June 24, 2024

Study: Tattoos could be a risk factor for cancer of the lymphatic system


NEW YORK, May 28 — Tattoos could be a risk factor for cancer of the lymphatic system, or lymphoma. A Swedish study explored a possible link between the ink used for tattoos and lymphoma, and found that the risk of developing this type of cancer was higher among people with tattoos.

The research, conducted by a team from Lund University in Sweden, highlights a possible link between tattoos and lymphoma, a type of cancer of the lymphatic system.

The study included 11,905 people, 2,938 of whom had been diagnosed with lymphoma. Of these, 1,398 completed the questionnaire, compared with 4,193 in the lymphoma-free control group. In the group with lymphoma, 21 per cent were tattooed, while 18 per cent were tattooed in the control group without a lymphoma diagnosis.

“After taking into account other relevant factors, such as smoking and age, we found that the risk of developing lymphoma was 21 per cent higher among those who were tattooed. It is important to remember that lymphoma is a rare disease and that our results apply at the group level. The results now need to be verified and investigated further in other studies and such research is ongoing,” says Christel Nielsen, the Lund University researcher who led the study, quoted in a news release.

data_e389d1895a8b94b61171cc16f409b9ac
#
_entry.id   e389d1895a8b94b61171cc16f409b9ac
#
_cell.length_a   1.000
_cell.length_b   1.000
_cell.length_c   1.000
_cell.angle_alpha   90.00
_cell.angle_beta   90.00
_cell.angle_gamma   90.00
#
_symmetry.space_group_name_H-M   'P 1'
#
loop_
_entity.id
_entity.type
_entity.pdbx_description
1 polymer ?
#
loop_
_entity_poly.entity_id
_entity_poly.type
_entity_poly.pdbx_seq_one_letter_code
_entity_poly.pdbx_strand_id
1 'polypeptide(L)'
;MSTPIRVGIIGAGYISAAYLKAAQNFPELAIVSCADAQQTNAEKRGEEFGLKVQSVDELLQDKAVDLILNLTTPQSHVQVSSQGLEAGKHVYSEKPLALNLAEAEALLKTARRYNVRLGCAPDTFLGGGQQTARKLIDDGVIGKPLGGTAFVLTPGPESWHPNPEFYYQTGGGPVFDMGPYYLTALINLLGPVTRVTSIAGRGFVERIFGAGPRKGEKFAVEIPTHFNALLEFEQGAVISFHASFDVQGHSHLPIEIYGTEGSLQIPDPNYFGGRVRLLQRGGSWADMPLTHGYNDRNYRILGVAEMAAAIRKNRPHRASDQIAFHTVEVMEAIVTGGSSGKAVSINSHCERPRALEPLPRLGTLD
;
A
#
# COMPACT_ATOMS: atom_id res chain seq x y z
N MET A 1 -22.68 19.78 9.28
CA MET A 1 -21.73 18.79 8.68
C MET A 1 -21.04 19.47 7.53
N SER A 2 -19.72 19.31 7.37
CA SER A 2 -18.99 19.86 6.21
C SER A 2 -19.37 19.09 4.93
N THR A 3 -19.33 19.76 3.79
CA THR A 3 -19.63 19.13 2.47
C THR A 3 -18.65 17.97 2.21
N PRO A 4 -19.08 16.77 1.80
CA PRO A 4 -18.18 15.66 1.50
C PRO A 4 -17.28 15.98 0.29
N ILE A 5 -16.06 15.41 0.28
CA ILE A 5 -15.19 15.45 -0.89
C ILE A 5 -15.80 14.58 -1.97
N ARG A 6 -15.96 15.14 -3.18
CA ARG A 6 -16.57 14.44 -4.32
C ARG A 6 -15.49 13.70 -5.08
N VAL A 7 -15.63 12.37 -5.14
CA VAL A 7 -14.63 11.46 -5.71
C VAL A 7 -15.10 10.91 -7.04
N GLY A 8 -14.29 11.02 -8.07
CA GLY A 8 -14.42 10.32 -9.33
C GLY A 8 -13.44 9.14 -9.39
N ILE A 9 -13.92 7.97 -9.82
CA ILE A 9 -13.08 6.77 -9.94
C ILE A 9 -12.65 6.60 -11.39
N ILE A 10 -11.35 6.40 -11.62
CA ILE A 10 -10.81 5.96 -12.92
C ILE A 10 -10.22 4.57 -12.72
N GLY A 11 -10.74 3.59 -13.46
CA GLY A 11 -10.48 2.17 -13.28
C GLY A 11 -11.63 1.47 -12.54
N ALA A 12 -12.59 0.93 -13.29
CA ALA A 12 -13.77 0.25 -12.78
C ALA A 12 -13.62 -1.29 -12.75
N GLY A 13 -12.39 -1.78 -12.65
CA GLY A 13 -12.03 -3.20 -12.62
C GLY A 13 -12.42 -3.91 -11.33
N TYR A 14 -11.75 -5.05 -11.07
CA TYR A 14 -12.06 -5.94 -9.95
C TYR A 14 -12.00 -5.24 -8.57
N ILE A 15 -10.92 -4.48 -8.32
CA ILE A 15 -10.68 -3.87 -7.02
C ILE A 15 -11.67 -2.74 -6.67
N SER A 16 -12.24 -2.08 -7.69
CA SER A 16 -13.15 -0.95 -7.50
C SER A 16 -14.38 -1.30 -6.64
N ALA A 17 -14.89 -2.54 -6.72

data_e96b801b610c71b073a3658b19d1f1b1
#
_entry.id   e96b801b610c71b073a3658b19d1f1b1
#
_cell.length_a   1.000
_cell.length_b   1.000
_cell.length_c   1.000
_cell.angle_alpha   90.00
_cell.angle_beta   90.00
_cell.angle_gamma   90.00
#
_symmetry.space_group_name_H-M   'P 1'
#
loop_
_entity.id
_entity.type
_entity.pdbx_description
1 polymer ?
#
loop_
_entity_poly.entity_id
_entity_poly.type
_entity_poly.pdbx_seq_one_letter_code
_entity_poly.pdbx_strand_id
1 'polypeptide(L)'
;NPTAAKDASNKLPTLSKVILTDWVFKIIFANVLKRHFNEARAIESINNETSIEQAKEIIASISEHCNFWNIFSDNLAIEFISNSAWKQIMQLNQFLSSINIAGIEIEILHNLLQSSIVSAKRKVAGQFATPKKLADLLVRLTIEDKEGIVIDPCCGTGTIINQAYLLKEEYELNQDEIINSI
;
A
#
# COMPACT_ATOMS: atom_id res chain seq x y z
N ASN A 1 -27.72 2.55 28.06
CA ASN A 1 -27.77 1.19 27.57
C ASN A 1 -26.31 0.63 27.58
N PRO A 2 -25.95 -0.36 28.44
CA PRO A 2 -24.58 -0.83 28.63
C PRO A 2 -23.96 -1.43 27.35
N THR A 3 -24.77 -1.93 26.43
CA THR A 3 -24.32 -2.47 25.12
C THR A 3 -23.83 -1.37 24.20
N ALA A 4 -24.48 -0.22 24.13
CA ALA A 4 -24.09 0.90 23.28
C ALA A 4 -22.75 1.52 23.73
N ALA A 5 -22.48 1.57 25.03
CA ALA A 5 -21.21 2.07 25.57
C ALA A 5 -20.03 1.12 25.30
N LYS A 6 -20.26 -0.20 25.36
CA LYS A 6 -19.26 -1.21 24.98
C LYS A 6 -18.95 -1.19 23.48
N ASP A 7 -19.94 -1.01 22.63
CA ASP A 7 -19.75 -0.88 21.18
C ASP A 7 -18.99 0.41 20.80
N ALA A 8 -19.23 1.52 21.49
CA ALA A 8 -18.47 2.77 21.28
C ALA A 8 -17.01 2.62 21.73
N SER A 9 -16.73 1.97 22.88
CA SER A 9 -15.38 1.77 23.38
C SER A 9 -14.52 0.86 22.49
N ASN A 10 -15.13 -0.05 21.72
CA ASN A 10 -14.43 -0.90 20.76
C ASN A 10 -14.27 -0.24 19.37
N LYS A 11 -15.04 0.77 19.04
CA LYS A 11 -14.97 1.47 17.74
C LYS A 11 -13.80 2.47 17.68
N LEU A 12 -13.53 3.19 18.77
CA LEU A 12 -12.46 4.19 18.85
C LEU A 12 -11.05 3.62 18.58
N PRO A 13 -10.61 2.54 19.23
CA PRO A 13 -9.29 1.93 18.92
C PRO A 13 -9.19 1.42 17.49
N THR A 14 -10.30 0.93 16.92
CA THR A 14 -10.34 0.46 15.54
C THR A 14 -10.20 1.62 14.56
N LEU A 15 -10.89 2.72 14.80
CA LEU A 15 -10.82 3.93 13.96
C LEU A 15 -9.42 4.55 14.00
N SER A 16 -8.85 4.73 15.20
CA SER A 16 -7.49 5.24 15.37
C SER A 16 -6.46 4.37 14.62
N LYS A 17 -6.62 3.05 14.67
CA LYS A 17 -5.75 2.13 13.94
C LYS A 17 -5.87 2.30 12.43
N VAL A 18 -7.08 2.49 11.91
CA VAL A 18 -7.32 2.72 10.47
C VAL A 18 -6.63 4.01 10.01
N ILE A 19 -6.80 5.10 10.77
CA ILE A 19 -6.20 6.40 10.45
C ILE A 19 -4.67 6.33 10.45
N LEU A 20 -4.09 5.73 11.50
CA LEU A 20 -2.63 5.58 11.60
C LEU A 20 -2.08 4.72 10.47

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Size does not appear to affect risk

The researchers initially thought that tattoo size might influence lymphoma risk. But to their surprise, tattoo size didn’t seem to matter.

“We do not yet know why this was the case. One can only speculate that a tattoo, regardless of size, triggers a low-grade inflammation in the body, which in turn can trigger cancer. The picture is thus more complex than we initially thought,” explains Christel Nielsen.

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When tattoo ink is injected into the skin, the body perceives it as a foreign substance. The immune system reacts by trying to eliminate the ink, which often ends up deposited in the lymph nodes. This accumulation could play a role in the development of cancer, although the exact mechanisms remain to be clarified.

Under-researched risks

The popularity of tattoos has soared in recent decades, but the risks associated with tattoo ink remain largely under-researched. Inks often contain potentially carcinogenic chemicals. The Lund University study is an important step towards a better understanding of these risks, but much remains to be learned.

“People will likely want to continue to express their identity through tattoos, and therefore it is very important that we as a society can make sure that it is safe. For the individual, it is good to know that tattoos can affect your health, and that you should turn to your health care provider if you experience symptoms that you believe could be related to your tattoo,” concludes Christel Nielsen. — ETX Studio



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